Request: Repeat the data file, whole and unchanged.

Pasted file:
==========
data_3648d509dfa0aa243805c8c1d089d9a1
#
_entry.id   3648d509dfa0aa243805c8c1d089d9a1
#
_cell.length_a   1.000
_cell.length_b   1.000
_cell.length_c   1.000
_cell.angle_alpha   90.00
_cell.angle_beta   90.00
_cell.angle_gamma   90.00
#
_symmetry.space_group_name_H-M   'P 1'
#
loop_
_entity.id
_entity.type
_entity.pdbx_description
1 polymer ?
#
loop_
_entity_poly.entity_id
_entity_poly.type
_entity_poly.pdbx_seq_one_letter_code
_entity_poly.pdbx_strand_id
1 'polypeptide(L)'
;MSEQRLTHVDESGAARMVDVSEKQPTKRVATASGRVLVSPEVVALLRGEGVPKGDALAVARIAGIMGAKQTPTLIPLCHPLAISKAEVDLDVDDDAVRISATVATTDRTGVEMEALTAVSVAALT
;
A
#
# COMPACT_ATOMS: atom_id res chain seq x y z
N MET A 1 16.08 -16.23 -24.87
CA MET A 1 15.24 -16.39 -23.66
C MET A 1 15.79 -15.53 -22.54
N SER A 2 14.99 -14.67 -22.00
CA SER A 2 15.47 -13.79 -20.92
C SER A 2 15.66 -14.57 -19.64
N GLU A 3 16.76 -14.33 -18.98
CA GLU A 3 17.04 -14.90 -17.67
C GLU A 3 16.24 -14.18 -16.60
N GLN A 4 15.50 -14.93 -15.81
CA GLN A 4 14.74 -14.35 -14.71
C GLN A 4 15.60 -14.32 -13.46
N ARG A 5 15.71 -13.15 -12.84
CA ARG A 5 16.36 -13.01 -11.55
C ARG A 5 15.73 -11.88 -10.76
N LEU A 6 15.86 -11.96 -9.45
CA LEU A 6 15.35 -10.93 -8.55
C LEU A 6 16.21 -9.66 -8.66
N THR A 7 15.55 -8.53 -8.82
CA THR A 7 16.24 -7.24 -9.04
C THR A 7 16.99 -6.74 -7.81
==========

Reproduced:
data_3648d509dfa0aa243805c8c1d089d9a1
#
_entry.id   3648d509dfa0aa243805c8c1d089d9a1
#
_cell.length_a   1.000
_cell.length_b   1.000
_cell.length_c   1.000
_cell.angle_alpha   90.00
_cell.angle_beta   90.00
_cell.angle_gamma   90.00
#
_symmetry.space_group_name_H-M   'P 1'
#
loop_
_entity.id
_entity.type
_entity.pdbx_description
1 polymer ?
#
loop_
_entity_poly.entity_id
_entity_poly.type
_entity_poly.pdbx_seq_one_letter_code
_entity_poly.pdbx_strand_id
1 'polypeptide(L)'
;MSEQRLTHVDESGAARMVDVSEKQPTKRVATASGRVLVSPEVVALLRGEGVPKGDALAVARIAGIMGAKQTPTLIPLCHPLAISKAEVDLDVDDDAVRISATVATTDRTGVEMEALTAVSVAALT
;
A
#
# COMPACT_ATOMS: atom_id res chain seq x y z
N MET A 1 16.08 -16.23 -24.87
CA MET A 1 15.24 -16.39 -23.66
C MET A 1 15.79 -15.53 -22.54
N SER A 2 14.99 -14.67 -22.00
CA SER A 2 15.47 -13.79 -20.92
C SER A 2 15.66 -14.57 -19.64
N GLU A 3 16.76 -14.33 -18.98
CA GLU A 3 17.04 -14.90 -17.67
C GLU A 3 16.24 -14.18 -16.60
N GLN A 4 15.50 -14.93 -15.81
CA GLN A 4 14.74 -14.35 -14.71
C GLN A 4 15.60 -14.32 -13.46
N ARG A 5 15.71 -13.15 -12.84
CA ARG A 5 16.36 -13.01 -11.55
C ARG A 5 15.73 -11.88 -10.76
N LEU A 6 15.86 -11.96 -9.45
CA LEU A 6 15.35 -10.93 -8.55
C LEU A 6 16.21 -9.66 -8.66
N THR A 7 15.55 -8.53 -8.82
CA THR A 7 16.24 -7.24 -9.04
C THR A 7 16.99 -6.74 -7.81